PhD Candidate Athena Engman, Professor Shyon Baumann, and Professor Josée Johnston, in collaboration with Professor Emily Huddart-Kennedy (Washington State University), published an article in Canadian Food Studies. The article analyzes how motivations for ethical food consumption vary across demographic groups and types of food. The authors find that, in Toronto, motivations to purchase organic food often came from a desire to care for others, while motivations to purchase local food were more focused on the well-being of the community and the environment.
Athena Engman is a PhD Candidate at the University of Toronto studying epistemology, philosophy of mind, and medical sociology. Her thesis probes the experiences of organ transplant recipients. Shyon Baumann is a Professor of Sociology at the University of Toronto Mississauga. His research focuses on questions of evaluation, legitimacy, status, cultural schemas, and inequality. Josée Johnston is also a Professor of Sociology at University of Toronto Mississauga and her general research goal is to advance knowledge in the sociological study of food and consumer culture.
We have posted the citation and the abstract of the article below. The full text is available through the Canadian Food Studies website here.
Baumann, Shyon, Athena Engman, Emily Huddart-Kennedy, and Josée Johnston. 2017. “Organic vs. Local: Comparing Individualist and Collectivist Motivations for “Ethical” Food Consumption.” Canadian Food Studies 4(1):68-86.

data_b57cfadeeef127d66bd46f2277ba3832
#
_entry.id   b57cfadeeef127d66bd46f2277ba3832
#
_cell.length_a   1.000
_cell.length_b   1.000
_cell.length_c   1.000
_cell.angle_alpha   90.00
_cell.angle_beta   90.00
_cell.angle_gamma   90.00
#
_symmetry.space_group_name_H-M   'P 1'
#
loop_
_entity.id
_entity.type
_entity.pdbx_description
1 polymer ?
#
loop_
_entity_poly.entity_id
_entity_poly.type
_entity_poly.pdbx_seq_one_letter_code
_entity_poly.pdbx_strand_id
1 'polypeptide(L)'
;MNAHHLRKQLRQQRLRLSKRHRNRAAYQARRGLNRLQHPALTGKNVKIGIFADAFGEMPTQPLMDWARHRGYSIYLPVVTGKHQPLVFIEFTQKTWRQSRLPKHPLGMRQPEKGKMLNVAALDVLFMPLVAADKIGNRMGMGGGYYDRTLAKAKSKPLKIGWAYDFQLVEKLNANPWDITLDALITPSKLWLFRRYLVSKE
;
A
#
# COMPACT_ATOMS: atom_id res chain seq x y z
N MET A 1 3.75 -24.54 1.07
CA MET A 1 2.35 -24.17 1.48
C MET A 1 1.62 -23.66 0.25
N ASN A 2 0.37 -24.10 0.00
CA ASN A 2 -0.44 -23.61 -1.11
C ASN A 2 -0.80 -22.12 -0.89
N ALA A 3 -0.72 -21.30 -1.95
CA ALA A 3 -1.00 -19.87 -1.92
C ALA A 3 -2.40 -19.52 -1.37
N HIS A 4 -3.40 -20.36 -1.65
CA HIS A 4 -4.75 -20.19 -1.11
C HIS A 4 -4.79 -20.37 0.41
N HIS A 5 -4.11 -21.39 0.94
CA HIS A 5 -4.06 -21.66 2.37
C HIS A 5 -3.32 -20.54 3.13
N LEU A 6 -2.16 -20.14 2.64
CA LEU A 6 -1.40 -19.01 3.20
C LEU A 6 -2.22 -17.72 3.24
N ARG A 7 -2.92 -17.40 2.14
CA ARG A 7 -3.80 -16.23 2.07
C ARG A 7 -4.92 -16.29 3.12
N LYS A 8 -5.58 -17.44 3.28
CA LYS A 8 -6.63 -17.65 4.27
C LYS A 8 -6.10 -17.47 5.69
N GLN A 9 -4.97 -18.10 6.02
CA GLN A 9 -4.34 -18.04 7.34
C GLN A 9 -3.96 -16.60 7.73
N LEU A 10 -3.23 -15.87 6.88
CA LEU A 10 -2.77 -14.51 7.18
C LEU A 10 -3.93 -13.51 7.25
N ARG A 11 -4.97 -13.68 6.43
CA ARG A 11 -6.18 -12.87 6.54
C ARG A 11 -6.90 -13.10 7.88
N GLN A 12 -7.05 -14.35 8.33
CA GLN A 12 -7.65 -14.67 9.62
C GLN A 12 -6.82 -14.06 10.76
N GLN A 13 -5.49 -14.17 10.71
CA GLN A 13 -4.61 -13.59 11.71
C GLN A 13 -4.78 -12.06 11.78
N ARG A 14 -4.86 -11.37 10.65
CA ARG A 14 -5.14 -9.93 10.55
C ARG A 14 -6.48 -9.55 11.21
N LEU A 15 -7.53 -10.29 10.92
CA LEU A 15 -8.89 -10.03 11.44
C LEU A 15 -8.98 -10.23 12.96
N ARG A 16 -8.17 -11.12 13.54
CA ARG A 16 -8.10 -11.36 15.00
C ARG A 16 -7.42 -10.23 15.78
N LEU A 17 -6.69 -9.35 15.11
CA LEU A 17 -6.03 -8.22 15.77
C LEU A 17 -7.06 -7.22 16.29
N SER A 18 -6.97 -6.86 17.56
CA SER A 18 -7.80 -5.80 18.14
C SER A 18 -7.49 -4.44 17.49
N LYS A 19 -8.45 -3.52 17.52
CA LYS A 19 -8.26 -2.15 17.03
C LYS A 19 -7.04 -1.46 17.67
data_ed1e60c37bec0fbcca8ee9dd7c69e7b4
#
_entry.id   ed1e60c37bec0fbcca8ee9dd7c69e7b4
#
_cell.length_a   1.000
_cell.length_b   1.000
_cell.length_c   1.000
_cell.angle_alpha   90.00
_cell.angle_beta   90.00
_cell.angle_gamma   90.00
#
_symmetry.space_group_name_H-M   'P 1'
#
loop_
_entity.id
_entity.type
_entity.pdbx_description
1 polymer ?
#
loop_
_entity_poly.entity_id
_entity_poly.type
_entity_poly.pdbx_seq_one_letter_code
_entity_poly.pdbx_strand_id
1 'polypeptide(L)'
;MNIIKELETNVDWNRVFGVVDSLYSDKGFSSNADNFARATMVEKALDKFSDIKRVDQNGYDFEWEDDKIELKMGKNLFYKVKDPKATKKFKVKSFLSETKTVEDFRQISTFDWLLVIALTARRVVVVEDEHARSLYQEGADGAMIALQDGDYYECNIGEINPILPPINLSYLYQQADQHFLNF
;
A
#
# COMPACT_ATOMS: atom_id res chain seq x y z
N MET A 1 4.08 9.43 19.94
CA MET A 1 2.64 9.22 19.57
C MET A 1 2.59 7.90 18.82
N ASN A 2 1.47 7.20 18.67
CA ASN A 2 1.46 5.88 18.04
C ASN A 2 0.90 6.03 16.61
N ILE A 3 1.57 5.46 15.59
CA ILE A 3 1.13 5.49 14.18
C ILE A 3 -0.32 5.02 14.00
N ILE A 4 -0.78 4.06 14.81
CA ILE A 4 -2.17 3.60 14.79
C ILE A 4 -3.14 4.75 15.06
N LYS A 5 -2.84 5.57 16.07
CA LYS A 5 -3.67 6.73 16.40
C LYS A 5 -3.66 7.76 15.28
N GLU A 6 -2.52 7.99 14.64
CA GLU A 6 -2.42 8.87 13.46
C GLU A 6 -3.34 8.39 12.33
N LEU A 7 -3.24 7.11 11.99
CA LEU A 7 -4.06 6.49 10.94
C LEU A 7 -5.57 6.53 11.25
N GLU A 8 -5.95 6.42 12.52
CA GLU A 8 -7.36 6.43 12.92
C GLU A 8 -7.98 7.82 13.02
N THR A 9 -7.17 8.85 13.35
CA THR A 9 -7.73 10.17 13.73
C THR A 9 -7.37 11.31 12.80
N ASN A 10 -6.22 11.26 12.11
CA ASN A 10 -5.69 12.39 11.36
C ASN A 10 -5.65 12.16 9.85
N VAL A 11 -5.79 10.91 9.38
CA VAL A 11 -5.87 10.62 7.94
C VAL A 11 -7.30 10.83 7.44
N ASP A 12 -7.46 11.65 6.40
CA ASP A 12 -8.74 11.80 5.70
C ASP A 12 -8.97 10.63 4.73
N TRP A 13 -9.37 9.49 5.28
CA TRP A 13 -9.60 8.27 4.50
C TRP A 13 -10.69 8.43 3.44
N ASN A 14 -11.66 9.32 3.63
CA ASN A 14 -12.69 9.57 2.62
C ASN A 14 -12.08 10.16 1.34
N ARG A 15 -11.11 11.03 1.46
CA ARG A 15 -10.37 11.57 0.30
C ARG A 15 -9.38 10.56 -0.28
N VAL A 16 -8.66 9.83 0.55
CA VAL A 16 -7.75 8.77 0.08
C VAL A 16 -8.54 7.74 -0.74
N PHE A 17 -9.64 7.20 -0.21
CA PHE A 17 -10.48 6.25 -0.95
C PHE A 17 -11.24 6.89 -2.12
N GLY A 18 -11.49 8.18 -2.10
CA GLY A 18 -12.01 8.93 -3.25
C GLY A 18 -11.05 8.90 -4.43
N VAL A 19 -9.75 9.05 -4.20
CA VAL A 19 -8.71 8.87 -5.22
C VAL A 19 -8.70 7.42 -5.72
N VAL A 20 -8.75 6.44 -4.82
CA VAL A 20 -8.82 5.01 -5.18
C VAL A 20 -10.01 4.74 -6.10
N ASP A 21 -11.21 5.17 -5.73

We extend prior research on “ethical” food consumption by examining how motivations can vary across demographic groups and across types of ethical foods simultaneously. Based on a survey of food shoppers in Toronto, we find that parents with children under the age of 5 are most likely to report intention to purchase organic foods and to be primarily motivated by health and taste concerns. In contrast, intention to purchase local food is motivated by collectivist concerns—the environment and supporting the local economy—and is associated with educated, White, women consumers. In addition to highlighting this distinction in motivations for organic vs. local food consumption, we also argue that the predominant “individualist” and “collectivist” framing in the scholarly literature should be reformulated to accommodate an intermediate motivation. Organic food consumption is often motivated by a desire to consume for others (e.g. children) in ways that are neither straightforwardly individualist nor collectivist, but rather exemplify a caring motivation that is intermediate between the two.
Read the full article here.